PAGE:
Out of the crackle-and-pop noise of the police radio scanner, the usually soft voice so familiar to the family suddenly rang out loud -- and afraid.

"Send us a back-up! Send us a backup!"

The family tensed as their son's partner sounded the 10-33 distress call for a police officer in trouble.

Trapped in the hallway of a Southeast Washington housing project, police officer Dennis Last and his partner, Cynthia Hannibal, were trying to scramble out with a drug pusher they had arrested -- and 18 of his friends in pursuit.

Ruth and Bob Last, Dennis's parents, listened to the radio intently.

"I knew he'd be all right," Bob can say now. But that assurance didn't come until several hours after the distress call, when Dennis Last came home from another night on the Seventh District vice squad.

While other families tune in to "Starsky and Hutch," Ruth Last and her family have gotten their nighttime police entertainment by following their son's career over a police radio scanner.

The scanner is a shortwave radio receiver that "scans" frequencies used by police and fire departments, stopping at a channel when people are speaking. Or a listener can pick a particular channel to monitor, as the Lasts do with the Seventh District channel.

For six years, the family rode with Dennis as he progressed from an officer in scout car 187 to detective in the gambling unit of the police department's morals division.

Through the scratchy world of the police scanner, they traveled with Dennis as he stalked murder suspects, sifted through bombed-out buildings for survivors and eluded dope dealers. But underneath the excitement of the chase was a constant fear -- what if they were listening and Dennis were killed?

"We all hoped and prayed he wouldn't e killed," Ruth said. But if it had happened, she said, the family would have been stoical. "We're just on earth as a loan. When our time comes, no matter how it is, God takes us back."

In 1977, officer Bruce Wilson, one of Dennis' partners, was killed in a drug bust that went awry. Dennis wasn't with him.

In a lively family session, sort of a "confessions of a scanner junkie," the family told some of their most memorable scanner stories.

One icy winter evening Dennis and a rooke policeman were stalking a murder suspect. Ruth was listening anxiously for her son's voice, but was interrupted by her husband.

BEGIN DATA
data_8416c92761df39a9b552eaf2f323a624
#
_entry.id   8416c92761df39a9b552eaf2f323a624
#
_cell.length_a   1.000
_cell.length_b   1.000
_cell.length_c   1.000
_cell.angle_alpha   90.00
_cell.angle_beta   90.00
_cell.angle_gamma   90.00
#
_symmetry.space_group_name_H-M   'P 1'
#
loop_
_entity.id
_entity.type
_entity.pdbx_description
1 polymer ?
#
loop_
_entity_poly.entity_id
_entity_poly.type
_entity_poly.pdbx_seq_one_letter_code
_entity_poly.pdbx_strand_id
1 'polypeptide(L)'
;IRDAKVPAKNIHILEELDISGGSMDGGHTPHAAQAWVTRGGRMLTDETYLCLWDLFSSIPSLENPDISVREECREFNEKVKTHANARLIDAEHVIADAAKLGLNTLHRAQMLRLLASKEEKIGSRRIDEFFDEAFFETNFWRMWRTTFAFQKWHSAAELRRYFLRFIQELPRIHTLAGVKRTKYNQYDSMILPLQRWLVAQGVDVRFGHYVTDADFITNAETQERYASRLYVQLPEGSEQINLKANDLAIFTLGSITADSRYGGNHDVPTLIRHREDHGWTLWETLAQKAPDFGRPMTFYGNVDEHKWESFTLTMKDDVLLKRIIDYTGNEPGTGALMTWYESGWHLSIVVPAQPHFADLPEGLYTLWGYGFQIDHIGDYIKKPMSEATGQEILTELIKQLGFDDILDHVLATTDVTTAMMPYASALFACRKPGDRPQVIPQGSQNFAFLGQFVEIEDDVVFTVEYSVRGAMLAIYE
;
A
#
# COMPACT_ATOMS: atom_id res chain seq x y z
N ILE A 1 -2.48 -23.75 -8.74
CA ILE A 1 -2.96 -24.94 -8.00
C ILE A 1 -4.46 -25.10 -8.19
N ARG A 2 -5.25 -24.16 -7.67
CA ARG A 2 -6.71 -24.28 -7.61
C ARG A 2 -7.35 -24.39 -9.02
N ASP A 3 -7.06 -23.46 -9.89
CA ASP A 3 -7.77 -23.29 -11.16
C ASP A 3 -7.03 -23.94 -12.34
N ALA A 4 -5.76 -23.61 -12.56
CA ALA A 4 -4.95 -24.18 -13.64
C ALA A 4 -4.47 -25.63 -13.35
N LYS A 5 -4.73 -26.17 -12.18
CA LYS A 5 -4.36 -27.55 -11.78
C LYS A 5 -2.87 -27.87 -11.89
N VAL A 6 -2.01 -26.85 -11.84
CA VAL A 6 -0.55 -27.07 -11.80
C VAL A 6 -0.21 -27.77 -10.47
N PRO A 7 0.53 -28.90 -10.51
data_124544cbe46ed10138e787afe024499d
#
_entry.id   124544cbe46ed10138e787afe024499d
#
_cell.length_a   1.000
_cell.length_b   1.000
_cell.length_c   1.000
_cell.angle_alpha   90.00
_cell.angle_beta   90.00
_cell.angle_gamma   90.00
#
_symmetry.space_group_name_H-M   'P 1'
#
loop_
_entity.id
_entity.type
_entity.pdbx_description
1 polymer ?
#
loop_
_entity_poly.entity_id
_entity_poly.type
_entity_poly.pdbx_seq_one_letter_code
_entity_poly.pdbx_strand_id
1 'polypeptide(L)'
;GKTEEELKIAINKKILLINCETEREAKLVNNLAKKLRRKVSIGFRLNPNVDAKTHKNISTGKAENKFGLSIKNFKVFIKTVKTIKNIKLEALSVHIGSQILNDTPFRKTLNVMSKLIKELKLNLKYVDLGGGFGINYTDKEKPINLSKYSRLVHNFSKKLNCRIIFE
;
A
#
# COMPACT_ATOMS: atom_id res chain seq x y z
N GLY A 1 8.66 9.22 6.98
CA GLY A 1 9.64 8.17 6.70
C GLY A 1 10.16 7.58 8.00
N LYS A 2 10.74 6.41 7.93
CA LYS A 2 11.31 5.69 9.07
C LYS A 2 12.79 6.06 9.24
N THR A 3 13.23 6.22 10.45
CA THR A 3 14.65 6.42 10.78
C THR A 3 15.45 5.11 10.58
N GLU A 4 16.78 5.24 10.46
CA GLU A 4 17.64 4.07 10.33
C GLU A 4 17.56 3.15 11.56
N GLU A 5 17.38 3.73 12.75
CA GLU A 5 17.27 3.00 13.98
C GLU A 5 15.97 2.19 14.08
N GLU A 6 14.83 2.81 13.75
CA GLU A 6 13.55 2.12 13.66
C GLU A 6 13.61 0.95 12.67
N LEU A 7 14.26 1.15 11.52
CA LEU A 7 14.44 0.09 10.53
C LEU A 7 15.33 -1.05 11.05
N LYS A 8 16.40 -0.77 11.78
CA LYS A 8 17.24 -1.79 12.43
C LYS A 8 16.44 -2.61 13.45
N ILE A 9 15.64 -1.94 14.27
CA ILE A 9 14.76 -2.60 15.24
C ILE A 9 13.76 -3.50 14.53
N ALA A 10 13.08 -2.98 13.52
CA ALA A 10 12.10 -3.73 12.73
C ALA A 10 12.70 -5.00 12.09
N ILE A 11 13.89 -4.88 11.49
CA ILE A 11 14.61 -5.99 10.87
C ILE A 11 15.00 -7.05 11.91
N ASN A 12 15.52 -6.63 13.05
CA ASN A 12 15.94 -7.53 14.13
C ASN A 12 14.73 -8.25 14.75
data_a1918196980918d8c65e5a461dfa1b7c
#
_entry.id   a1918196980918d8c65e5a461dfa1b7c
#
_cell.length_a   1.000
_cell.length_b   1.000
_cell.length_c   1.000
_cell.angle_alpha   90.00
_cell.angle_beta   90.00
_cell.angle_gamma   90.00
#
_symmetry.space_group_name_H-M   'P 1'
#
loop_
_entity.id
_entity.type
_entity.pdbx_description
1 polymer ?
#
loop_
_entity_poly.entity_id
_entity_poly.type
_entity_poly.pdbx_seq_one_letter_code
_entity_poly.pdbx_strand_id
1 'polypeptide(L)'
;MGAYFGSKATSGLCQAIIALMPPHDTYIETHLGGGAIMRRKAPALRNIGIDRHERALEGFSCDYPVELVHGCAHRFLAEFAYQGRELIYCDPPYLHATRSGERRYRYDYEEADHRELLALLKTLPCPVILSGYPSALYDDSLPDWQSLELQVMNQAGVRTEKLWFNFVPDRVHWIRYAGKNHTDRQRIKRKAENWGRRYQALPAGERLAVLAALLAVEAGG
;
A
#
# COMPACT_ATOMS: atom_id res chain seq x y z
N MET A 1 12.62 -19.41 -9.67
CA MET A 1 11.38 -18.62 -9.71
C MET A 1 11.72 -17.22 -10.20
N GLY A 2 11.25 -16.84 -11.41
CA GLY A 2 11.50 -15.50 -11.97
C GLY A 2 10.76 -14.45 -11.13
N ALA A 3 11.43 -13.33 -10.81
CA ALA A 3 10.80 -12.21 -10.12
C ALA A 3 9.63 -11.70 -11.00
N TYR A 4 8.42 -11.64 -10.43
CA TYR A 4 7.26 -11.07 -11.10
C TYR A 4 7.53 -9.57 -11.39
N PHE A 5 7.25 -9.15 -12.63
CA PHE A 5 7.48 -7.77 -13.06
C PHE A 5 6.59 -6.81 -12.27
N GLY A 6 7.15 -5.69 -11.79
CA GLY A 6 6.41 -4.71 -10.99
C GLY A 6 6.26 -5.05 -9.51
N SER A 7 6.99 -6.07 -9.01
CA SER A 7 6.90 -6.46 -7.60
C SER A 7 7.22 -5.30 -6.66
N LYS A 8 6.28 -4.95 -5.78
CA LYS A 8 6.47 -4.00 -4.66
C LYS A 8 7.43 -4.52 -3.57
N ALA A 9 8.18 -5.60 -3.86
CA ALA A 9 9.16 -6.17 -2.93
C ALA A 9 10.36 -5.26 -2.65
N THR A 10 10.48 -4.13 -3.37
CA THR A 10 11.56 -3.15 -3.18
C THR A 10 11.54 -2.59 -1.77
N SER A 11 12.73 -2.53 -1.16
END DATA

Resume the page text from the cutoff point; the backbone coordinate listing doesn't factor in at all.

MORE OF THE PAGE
Ruth said, "The next thing I heard them say was, 'Send an official. One of the officers has hurt his shoulder." I said, 'Damn, Bob! Why did you talk to me then and disturb me?' I knew it was Dennis."

It was. The rookie had spun the police cruiser into the side of a taxi, injuring his partner in the process.

Another evening Dennis was sent to search the site of an explosion in a building in Southeast.

"The whole top of the building was blown off."' Dennis recalled. "We set up a command post and called for fire apparatus and extra police."

But then in the middle of it, the police switched to "citywide one," a channel that the family could not receive on their scanner. Ruth fumed over the interruption well into the next afternoon.

The family refers to Ruth's addiction to the box as "scannitis," a condition that began when Dennis' wife, Donna, turned over the scanner he had given her because she was too nervous to listen to it. But Ruth insists that her condition is nothing more than a reflection of her pride in her son and the rest of the police force.

For several years now, she has written poems of encouragement to the men in blue, who include her son and her brother, an 18-year veteran of the D.C. police. Several of the poems have been published in police newsletters.

In Oil City, Pa., where she used to live, Ruth would toss her sleepy children into the back of her car and chase fire engines to invite the displaced victims to her home for shelter until permanent arrangements could be made.

With Ruth's helpful phone calls pointing out suspicious persons, police have apprehended arsonists, a peeping Tom and several burglars, family members said.

And last year, just before the big snow of February, "she made her first arrest."

She had heard a commotion in the hallway of the apartment complex where the family was living. Opening the door, she found six boys, ranging in age from 6 to 14, who didn't live in the building.

Ruth shooed them out and stood by the window to watch them leave. They didn't.

Shortly afterwards her son David -- a Metro security officer -- came home.Ruth sent him to check the laundry and storage rooms. David found the youngsters sifting through the family's storage bin.

A tall, husky man, David was able to grab four of the boys and return them to Ruth for questioning.

Ruth sat them down and made them give their names, addresses and telephone numbers. Then she ordered them to crowd together and took a "mug shot" with the family camera.

Two of the boys started to cry -- three of the four had been picked up before on burglary charges.

A year ago, when the family moved to a new home in New Carrollton, the resident manager of their old building wailed, "Who's going to watch our apartment complex for thieves and such?"

Now Ruth Last has a new neighborhood to scan. She already has helped Prince George's County police find unfamilar streets by telephoning in directions to police dispatchers. They in turn greet her regularly over the radio at night.

Six new scanner crystals have been added to the radio, enabling the family to tune into wider range of channels. But what Ruth has her heart set on is a big "Bearcat" scanner that woud let her listen to the whole metropolitan area.

For she never knows what will be at the end of a call -- such as the one four years ago when Dennis' scout car was ordered to report to the helicopter pad immediately.

The family waited eagerly for Dennis' return to get the full story.

But he laughed as he told them, "I just took them a pizza."